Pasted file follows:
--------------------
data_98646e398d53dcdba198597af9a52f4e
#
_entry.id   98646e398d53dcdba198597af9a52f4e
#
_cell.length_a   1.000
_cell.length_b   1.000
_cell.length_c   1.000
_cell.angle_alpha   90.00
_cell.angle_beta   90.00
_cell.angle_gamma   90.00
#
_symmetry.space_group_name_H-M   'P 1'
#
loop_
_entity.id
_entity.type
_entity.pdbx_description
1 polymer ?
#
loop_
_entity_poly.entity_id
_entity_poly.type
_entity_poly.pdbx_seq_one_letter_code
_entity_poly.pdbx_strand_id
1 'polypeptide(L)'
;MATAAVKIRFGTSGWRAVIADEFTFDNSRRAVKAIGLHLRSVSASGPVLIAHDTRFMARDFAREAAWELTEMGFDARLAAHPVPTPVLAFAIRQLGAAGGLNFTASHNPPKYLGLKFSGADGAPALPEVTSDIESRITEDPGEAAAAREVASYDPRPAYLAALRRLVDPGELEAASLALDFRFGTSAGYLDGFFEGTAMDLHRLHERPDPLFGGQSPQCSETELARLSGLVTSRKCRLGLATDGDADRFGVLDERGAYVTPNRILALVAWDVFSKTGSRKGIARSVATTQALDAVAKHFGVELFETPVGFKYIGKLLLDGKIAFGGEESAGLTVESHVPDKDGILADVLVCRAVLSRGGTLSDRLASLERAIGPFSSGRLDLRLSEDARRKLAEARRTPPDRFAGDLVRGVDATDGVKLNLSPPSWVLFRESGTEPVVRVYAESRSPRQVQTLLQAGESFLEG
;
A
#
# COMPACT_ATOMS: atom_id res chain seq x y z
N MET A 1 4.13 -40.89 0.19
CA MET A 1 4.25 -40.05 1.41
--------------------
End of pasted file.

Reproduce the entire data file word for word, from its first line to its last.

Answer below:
data_98646e398d53dcdba198597af9a52f4e
#
_entry.id   98646e398d53dcdba198597af9a52f4e
#
_cell.length_a   1.000
_cell.length_b   1.000
_cell.length_c   1.000
_cell.angle_alpha   90.00
_cell.angle_beta   90.00
_cell.angle_gamma   90.00
#
_symmetry.space_group_name_H-M   'P 1'
#
loop_
_entity.id
_entity.type
_entity.pdbx_description
1 polymer ?
#
loop_
_entity_poly.entity_id
_entity_poly.type
_entity_poly.pdbx_seq_one_letter_code
_entity_poly.pdbx_strand_id
1 'polypeptide(L)'
;MATAAVKIRFGTSGWRAVIADEFTFDNSRRAVKAIGLHLRSVSASGPVLIAHDTRFMARDFAREAAWELTEMGFDARLAAHPVPTPVLAFAIRQLGAAGGLNFTASHNPPKYLGLKFSGADGAPALPEVTSDIESRITEDPGEAAAAREVASYDPRPAYLAALRRLVDPGELEAASLALDFRFGTSAGYLDGFFEGTAMDLHRLHERPDPLFGGQSPQCSETELARLSGLVTSRKCRLGLATDGDADRFGVLDERGAYVTPNRILALVAWDVFSKTGSRKGIARSVATTQALDAVAKHFGVELFETPVGFKYIGKLLLDGKIAFGGEESAGLTVESHVPDKDGILADVLVCRAVLSRGGTLSDRLASLERAIGPFSSGRLDLRLSEDARRKLAEARRTPPDRFAGDLVRGVDATDGVKLNLSPPSWVLFRESGTEPVVRVYAESRSPRQVQTLLQAGESFLEG
;
A
#
# COMPACT_ATOMS: atom_id res chain seq x y z
N MET A 1 4.13 -40.89 0.19
CA MET A 1 4.25 -40.05 1.41